Life’s Three Big Coping Skills

Our job is to teach you how to teach your child how to cope and problem-solve in smart, healthy and safe ways when she is upset  frustrated…lessons that will serve you both well your whole lives. Research has shown that when children are deprived of attention, they will do whatever they can to get it…particularly if they are frustrated or angry. Young children believe that they exist at the center of their universe and they demand the attention that position calls for.

In today’s wired, wireless, and multi-tasking world you will find it hard to give your child the attention she needs and deserves. Your child will try every trick she can muster to gain your attention and if those tricks fail, she will consider you irrelevant and your relationship with her becomes toxic because of the unhealthy physical reaction to the unrelenting stress she is experiencing. Therefore, give your child your undivided attention when you are together—being present with her in the moment–mindfully. Make eye contact, talk to her, listen to what she says, repeat her words and phrases, guide her play, and be a trusted companion. Turn off all electronic gadgets unless you’re using them to watch or listen to a program together and discuss it. Get down on the floor with your child so she can see your face—and know you’re there for her and her alone. Here’s a few tips for three easy, first steps to defuse the “fireworks”. Learn more in Discipline with Love and Limits.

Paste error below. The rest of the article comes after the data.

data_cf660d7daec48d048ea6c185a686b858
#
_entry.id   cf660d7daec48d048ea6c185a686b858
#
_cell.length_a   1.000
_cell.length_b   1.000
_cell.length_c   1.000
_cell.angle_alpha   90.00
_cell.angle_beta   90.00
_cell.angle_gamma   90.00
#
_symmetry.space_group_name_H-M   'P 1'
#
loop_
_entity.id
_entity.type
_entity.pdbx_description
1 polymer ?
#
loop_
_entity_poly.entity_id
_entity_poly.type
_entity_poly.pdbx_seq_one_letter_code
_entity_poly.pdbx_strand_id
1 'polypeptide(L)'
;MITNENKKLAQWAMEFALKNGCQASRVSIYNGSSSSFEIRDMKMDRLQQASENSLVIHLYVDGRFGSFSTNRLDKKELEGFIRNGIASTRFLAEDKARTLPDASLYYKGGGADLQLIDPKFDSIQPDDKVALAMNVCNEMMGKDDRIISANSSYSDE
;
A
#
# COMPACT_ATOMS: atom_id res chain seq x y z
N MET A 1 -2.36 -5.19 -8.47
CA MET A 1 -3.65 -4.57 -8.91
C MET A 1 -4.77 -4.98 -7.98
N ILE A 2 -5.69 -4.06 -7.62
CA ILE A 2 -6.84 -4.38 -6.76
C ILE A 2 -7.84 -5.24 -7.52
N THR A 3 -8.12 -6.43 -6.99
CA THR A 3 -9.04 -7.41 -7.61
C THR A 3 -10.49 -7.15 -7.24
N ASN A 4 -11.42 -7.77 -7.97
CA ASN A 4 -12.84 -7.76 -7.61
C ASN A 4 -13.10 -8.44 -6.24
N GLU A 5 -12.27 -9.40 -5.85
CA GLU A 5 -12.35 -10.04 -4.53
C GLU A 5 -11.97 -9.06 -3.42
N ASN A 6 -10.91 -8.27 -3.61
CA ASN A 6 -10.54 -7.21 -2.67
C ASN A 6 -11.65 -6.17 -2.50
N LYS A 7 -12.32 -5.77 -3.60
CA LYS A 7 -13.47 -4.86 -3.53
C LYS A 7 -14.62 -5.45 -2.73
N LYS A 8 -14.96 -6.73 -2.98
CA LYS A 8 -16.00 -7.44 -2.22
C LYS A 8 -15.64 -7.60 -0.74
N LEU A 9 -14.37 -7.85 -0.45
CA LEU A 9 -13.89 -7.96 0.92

1.) Think about how to meet both your agenda and your child’s

All children, especially young children, have tantrums, whine, and get upset when they don’t get what they want when they want it.

When these problems arise—and they will, we assure you—it is because your agenda and your child’s (or the babysitter’s or childcare provider’s and your child, etc.) don’t fit together like pieces of a puzzle. Parents want to have the power to be able to control their child so their own agenda can be met. Conflict develops when their child also seeks power and control to meet her own agenda.

For example, conflict will develop when you want your child to get dressed and her agenda is to play. You may want to exercise the power you believe you possess as a parent, but she wants to control her own agenda. Depending on the strength of what you’re telling yourself about the need for you to have the power in this situation, the conflict can escalate or it can be resolved.

So instead of telling yourself that you must have control, you can resolve this conflict by telling yourself that you don’t need to overpower your child to meet your own agenda. Just say, “I understand you want to continue playing instead of getting dressed. But we need to get ready to go to school, so I would like your cooperation.” This calmly validates your child’s agenda while letting him know about yours. You can also tell him, “When you get dressed, you may play until we need to leave. You are so good at getting yourself dressed.” By understanding your child’s needs and your own, you can resolve the power-control conflict and thereby gain his cooperation And when having any conversation with your child, get on his level physically so you can see each other. Talk to your child as an equal, the way you would to any adult you care about.